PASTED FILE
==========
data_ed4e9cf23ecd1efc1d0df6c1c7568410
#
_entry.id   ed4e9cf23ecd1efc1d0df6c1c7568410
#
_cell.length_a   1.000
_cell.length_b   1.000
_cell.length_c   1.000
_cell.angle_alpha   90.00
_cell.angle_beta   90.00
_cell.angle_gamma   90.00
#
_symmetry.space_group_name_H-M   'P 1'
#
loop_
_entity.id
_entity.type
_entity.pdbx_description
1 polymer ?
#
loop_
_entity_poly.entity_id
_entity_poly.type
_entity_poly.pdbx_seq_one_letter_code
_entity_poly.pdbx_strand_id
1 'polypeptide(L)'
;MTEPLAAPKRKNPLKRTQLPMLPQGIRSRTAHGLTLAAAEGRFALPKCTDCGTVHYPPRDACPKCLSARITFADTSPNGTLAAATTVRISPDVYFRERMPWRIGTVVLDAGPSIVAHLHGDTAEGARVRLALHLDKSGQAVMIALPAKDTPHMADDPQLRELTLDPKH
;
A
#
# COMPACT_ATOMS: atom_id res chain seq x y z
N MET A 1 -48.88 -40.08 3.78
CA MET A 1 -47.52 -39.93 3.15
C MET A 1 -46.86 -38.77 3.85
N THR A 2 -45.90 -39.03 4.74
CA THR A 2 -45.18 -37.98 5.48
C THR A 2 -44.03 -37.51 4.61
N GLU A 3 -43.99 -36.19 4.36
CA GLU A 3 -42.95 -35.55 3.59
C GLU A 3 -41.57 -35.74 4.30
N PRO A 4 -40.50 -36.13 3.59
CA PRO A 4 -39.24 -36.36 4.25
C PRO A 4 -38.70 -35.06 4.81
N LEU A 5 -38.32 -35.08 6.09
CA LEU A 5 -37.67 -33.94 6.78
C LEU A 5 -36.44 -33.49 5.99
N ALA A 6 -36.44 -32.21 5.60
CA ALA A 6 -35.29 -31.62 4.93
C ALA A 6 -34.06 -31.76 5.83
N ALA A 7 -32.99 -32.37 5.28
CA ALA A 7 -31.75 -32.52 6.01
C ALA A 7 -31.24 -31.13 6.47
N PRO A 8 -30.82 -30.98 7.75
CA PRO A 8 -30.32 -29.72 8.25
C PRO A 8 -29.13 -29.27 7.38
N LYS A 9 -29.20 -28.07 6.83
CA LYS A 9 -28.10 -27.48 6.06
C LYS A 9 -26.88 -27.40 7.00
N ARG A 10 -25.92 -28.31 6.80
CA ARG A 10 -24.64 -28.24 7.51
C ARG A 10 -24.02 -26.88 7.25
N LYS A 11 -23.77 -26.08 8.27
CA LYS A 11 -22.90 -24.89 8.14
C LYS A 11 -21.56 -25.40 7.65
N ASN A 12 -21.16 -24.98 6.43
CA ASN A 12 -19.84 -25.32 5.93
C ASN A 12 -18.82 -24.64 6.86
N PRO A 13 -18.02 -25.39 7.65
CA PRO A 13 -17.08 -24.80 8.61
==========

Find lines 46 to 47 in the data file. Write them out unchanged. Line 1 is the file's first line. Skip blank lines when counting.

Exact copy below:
N ALA A 6 -36.44 -32.21 5.60
CA ALA A 6 -35.29 -31.62 4.93